“The older generation doesn’t want to pass the baton on. You don’t have to die in your seat. Pass the baton on, ”said Florida State Senator Shevrin Jones, a 37-year-old Democrat who lives in Hastings County.
“I want to make sure that I don’t represent in age discrimination, but we have a banking problem,” he said. “We have so many good young elected officials, but they’re on the bench.”
DeSantis’ change of planning led to Howl of protest in the predominantly black district, because its residents will be able to do without elected representatives for so long. But privately, there is a growing realization among Florida Democrats that Hastings’ refusal to leave office helped make the outcome possible.
Both parties have their share of senior members (Iowa GOP Sen. Chuck Grassley is considering running again next year for a term that ends when he turns 93). But the Democrats have struggled for some time with a noticeable generation gap in their ranks – President Joe Biden and the leading Democratic congressional leaders are all well over 70 years old. Ten of the 12 House members over 80 are Democrats.
The issue has become more urgent given the party’s weak influence in Congress. Losing just one Democrat would change the balance of power in the Senate, which has tightened the scrutiny of its oldest member, California Democrat Dianne Feinstein current questions about their fitness for office. She turned 88 on Tuesday. Vermont Senator Patrick Leahy, now 81 and running for re-election for his ninth term, had a brief hospital anxiety in January that alerted activists.
“It was one of the few wake-up calls: holy s — we’re a stroke or car wreck or a me too scandal because we don’t have a Senate majority,” said Julian Brave to NoiseCat, vice president of politics and strategy for the liberal think tank Data for Progress . “It’s the thinnest majority you can have.”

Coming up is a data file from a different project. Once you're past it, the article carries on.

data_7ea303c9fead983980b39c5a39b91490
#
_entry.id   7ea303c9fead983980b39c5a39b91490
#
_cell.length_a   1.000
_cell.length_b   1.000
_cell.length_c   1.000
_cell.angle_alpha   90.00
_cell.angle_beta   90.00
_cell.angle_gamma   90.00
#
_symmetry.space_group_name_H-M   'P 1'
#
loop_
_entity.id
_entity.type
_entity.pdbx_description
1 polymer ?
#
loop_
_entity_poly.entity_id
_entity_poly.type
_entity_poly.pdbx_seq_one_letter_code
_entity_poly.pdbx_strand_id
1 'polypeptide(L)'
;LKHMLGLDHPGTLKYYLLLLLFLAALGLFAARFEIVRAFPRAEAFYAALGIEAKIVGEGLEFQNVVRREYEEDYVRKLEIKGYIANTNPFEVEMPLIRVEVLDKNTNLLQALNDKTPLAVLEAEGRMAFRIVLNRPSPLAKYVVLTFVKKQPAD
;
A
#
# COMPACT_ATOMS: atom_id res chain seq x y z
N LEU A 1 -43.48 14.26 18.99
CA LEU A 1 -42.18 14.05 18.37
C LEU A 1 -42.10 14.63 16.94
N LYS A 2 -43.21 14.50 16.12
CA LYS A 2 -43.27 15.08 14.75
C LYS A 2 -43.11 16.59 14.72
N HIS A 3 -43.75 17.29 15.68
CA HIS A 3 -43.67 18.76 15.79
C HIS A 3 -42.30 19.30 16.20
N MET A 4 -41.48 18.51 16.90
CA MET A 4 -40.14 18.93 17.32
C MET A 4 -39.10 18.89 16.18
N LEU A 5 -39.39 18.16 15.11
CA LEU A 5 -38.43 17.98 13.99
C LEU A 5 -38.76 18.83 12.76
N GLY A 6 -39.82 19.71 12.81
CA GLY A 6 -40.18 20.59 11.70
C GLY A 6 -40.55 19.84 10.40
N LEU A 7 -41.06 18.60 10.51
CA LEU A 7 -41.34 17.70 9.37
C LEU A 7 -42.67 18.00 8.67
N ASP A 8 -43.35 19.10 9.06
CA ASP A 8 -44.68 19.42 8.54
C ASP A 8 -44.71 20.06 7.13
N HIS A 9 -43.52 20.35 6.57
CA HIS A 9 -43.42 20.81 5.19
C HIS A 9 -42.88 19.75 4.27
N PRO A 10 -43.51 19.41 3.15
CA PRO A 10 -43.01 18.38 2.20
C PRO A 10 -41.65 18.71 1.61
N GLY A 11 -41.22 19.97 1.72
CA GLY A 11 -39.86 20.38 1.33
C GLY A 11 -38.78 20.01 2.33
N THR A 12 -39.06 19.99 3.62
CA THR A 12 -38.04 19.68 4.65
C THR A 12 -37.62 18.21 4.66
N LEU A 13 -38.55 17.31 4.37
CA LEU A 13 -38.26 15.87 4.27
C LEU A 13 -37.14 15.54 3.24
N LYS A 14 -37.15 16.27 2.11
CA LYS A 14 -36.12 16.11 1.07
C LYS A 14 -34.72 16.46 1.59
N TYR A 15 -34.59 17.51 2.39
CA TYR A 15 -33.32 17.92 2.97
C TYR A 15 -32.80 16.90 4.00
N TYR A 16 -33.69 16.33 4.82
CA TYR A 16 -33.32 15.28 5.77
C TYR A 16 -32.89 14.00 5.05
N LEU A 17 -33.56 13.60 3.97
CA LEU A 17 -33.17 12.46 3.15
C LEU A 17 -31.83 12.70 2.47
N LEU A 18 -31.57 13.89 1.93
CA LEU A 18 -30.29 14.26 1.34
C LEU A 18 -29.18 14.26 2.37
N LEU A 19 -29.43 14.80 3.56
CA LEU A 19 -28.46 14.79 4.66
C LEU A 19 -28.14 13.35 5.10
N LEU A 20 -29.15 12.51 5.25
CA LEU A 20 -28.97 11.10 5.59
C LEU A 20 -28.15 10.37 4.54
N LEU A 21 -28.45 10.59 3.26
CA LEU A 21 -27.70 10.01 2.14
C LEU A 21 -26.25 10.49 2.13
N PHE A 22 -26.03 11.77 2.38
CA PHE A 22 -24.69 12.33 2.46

The Democrats have a slightly larger lead in the House of Representatives, but that advantage has been diminished in recent months by the Hastings ‘death and other departures.
This has led to growing frustration with the old guard, but also a sense of fear that the party is just a heartbeat away from losing control of at least one chamber of Congress.
Progressive activists like NoiseCat are increasingly concerned that issues important to Generation Z and Millennial voters – like climate change, franchise, and criminal law reform – have stalled in the narrow-minded Senate, where lack of action is squeezing voter turnout for the next year and control of one or both houses of Congress.
“There is a generation of young progressives who are politically driven and a big question facing the Democratic Party in relation to its ability to channel that energy is whether it can reach issues that are important to young people”, said NoiseCat.
Concerns about the composition of the US Supreme Court – where the death of 87-year-old Judge Ruth Bader Ginsburg in September enabled President Donald Trump to replace her with Conservative Judge Amy Coney Barrett, 49 – also color the debate.
Judge Stephen Breyer, 82, one of the three Liberal Supreme Court justices, is facing an organized effort to pressure him to retire and make room for a replacement.